The newest issue of the magazine Forum PCP (Protection of Cultural Property) deals with the complex theme of tourism and the protection of cultural property. Jeremie Magnin contributed an article about his research and the Swiss guestbook project (pp. 54-59). In it, Jeremie examines Zermatt visitors’ books from the 1850s and 1860s to show how British guests identified themselves abroad, how this influenced their material and textual practices, and what their inscriptions had to say about the relation between individuals and national ideology. British travellers’ entries could be as short as signing their names, writing a few sentences or, in the case of mountaineers, regularly taking more than one page to write about their climbs. Many of the latter after 1857, when the Alpine Club was founded, include the initials “AC.” These two cryptic letters stood for a specific set of values and behaviour that the British mountaineers were particularly proud of, as they believed that it distinguished them from other guests. Our analysis of Zermatt visitors’ books demonstrates how these cultural objects were used to construct national identity, notably by helping promote the Alpine Club as a model for British values. If the mountaineers seem to form an elite of independent individuals, their visitors’ book entries also suggest a culture of cooperation, and an awareness that they relied heavily on other climbers, local guides and landlords for their successful ascents.
Forum PCP is available for download at the following link: Forum PCP No 33/2019 – Tourism and Protection of Cultural Property
Guest books, it seems, are trendier than ever! Kevin James is quoted in a New York Times article on the reinvention of the guest book in modern hotels, including one that is haunted…
Jérémie Magnin’s hunt for guest books has yielded a large number of new finds, but he has also taken advantage of the summer months to photograph manuscripts. In July, Jérémie went to Zermatt to see the 1865 Monte Rosa book, still owned by the Seiler family. He and Patrick Vincent also spent a day looking at books from the Simplon and Great St.Bernard Hospices in the archives of the Congregation of St-Bernard in Martigny, and two days at the Musée Alpin and the Association des Amis du Vieux Chamonix.
On a side trip to Montanvers, they saw what was left of the Temple de la Nature, built in 1795 to replace Blair’s Hut, and where many famous tourists, including Shelley, signed their name in the guest book. Two hotels were built beside it, the first in 1840, the second in 1890. The latter is still a hotel and has been beautifully restored. Even more impressive was seeing what was left of the Mer de glace. A different kind of inscription marks the glacier’s level in 1990, only thirty years ago.
They sought it with thimbles, they sought it with care;
They pursued it with forks and hope;
They threatened its life with a railway share;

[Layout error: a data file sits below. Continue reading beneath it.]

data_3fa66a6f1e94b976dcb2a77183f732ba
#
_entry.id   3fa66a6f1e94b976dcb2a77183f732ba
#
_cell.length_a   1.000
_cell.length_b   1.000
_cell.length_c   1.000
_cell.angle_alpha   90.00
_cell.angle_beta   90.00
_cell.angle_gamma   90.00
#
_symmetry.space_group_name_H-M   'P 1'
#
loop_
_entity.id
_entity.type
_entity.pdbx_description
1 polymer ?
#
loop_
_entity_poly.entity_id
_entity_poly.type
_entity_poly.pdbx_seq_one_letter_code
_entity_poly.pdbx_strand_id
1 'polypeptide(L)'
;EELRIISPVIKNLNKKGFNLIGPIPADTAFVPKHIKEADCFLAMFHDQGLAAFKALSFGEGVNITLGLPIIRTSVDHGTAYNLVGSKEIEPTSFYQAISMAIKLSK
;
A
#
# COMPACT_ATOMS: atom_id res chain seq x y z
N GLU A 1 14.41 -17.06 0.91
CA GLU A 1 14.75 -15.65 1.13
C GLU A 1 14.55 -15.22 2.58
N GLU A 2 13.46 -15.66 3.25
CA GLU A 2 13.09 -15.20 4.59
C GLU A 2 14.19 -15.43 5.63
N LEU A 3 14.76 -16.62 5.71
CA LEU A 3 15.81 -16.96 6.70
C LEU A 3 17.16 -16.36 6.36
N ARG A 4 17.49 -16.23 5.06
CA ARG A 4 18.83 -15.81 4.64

They charmed it with smiles and soap.
Lewis Carroll, “The Hunting of the Snark”
Like all archival research, finding guestbooks at times feels like hunting the Snark. Prospective locations first need to be identified and their owners tracked down before the much-anticipated field visit can be organized. It takes hundreds of e-mails and phone calls, as well as a fair amount of luck. The result is not always, if ever what was expected. Once the books have been brought out and the camera set up, however, the thrill of discovery takes over.
Since our last post, Jérémie Magnin has managed to identify and photograph an impressive number of new books. In June, he and Patrick Vincent drove to the Bernese Oberland to visit two hotel archives. The first one belongs to the Berggasthaus on the outskirts of Trachsellauenen. This small hotel is tucked away high above the end of the Lauterbrunnen valley and has guestbooks going back to 1860. The second is the hotel at the top of the Niesen, a much-visited mountain south of the Thuner See. The hotel belongs to the same company that owns the Niesenbahn, the funicular that has been running from the town of Mülenen to the top of the Niesen since 1910. The archives are kept in the building by the station in Mülenen and the guestbooks start in 1872.
In October, Jérémie added more books to the collection of the Swiss Guestbook Project, visiting the archives of the hotel Les Trois Rois in Basel, one of Switzerland’s oldest and most prestigious hotels, and going on a two-day trip to the Valais. In Basel, the guestbook dates back to 1844 and is a unique signature book, comprised of many guests of royal origin. In the Valais, time was spent in Finhaut, where a few guestbooks are kept at the communal archives. Among them are three registers from the 1890s, from the hotels Mont-Blanc, Beau-Séjour and Grand Hotel that all opened in Finhaut in the last decade of the nineteenth century. He also visited the Hotel du Glacier in Champex-Lac, where a register exists from 1896. Finally, Jérémie went to the Centre régional d’études des populations alpines (CREPA), an institution for regional cultural archives and studies in Sembrancher, where he was able to photograph a register from the Hotel Carron in Fionnay starting in 1896 and the guestbooks from the Hotel du Mauvoisin (formerly named Hotel du Glacier du Giétroz) which go back to 1868.
These books have given us more material to work on, including images, as well as new insights into guestbook culture in Switzerland. But we still need to find more of them, in different regions and accommodation types. So the hunt continues…
Since Jeremie Magnin joined the project in February, five guestbooks from two different hotels have been photographed and analysed, and at least five more hotels still possessing their guestbooks have been identified. Trips to photograph these as well as previously identified guestbooks will soon be organized. Meanwhile, the search for other guestbooks still continues and is being extended to cover all of Switzerland.